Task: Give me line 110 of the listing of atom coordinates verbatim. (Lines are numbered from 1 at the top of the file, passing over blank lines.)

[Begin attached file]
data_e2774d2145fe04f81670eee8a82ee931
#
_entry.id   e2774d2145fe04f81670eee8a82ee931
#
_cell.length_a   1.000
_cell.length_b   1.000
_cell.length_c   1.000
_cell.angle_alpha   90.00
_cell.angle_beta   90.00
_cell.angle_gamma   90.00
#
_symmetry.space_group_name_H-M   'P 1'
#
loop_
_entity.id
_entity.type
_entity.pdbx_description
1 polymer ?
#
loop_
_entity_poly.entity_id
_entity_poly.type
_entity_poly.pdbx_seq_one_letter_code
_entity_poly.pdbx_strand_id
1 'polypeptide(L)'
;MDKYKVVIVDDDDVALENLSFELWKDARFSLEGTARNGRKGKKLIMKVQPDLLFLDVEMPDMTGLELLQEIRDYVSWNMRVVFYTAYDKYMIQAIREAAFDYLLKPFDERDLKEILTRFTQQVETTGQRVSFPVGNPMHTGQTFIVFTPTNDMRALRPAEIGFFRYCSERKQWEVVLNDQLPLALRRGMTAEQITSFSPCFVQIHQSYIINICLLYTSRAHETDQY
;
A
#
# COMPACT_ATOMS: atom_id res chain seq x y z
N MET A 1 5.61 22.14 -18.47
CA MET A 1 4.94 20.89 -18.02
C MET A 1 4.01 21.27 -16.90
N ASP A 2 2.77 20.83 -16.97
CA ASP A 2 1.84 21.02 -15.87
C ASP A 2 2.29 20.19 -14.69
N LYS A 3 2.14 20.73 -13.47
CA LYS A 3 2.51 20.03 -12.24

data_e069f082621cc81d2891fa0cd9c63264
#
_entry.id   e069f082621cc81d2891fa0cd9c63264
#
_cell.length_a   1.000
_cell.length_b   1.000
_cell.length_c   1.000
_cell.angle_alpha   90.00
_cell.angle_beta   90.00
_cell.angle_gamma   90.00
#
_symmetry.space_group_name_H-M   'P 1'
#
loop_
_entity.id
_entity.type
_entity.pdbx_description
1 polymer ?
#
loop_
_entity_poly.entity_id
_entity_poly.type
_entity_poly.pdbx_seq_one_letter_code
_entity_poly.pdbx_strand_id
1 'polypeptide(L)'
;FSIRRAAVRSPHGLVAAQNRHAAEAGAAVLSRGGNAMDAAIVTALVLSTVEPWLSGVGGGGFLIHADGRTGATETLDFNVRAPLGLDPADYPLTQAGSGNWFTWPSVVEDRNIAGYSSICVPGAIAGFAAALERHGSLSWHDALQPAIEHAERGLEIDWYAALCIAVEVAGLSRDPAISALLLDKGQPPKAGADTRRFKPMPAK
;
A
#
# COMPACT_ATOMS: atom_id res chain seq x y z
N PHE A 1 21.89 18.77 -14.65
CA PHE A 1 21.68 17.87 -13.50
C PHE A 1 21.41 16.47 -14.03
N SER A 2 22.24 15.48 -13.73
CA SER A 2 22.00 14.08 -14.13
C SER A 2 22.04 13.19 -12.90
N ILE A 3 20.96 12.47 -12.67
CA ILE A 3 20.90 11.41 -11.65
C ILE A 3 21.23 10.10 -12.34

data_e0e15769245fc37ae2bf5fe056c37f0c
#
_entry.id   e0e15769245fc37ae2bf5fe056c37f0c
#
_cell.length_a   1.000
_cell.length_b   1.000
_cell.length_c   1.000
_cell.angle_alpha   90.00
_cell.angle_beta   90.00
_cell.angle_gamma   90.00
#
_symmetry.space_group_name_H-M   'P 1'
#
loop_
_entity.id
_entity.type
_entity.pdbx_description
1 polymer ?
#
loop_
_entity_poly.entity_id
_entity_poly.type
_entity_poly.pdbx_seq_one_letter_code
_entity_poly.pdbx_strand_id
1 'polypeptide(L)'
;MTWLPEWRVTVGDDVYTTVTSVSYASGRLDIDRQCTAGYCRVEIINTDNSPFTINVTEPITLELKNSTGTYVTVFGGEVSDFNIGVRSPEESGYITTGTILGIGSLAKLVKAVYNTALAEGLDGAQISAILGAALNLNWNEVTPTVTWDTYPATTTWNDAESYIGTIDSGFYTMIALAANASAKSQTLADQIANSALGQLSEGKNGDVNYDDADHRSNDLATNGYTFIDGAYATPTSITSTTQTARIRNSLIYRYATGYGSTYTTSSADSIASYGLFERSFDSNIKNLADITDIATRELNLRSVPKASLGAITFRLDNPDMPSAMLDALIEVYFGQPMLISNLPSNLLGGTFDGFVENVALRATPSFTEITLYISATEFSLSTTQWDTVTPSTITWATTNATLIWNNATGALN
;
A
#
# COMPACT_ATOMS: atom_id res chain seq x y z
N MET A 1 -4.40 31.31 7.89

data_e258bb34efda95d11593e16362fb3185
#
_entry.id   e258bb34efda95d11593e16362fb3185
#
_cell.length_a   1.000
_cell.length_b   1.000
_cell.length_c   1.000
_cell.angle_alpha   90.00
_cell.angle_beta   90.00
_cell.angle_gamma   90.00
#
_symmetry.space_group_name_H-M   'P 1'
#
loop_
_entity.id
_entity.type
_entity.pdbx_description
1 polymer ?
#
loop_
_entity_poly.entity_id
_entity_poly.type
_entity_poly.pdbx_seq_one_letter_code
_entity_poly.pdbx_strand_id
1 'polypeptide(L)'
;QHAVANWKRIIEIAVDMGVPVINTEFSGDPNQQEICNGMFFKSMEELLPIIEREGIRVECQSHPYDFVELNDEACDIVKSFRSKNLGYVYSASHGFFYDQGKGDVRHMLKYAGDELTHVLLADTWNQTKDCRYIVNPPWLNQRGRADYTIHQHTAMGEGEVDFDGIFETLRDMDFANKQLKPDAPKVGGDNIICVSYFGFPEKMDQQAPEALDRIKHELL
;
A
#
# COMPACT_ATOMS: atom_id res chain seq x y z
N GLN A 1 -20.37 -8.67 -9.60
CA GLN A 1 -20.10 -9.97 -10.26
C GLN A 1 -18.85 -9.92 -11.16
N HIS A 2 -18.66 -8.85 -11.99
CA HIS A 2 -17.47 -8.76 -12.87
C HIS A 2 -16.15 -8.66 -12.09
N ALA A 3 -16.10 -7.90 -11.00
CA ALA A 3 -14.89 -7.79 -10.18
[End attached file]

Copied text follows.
#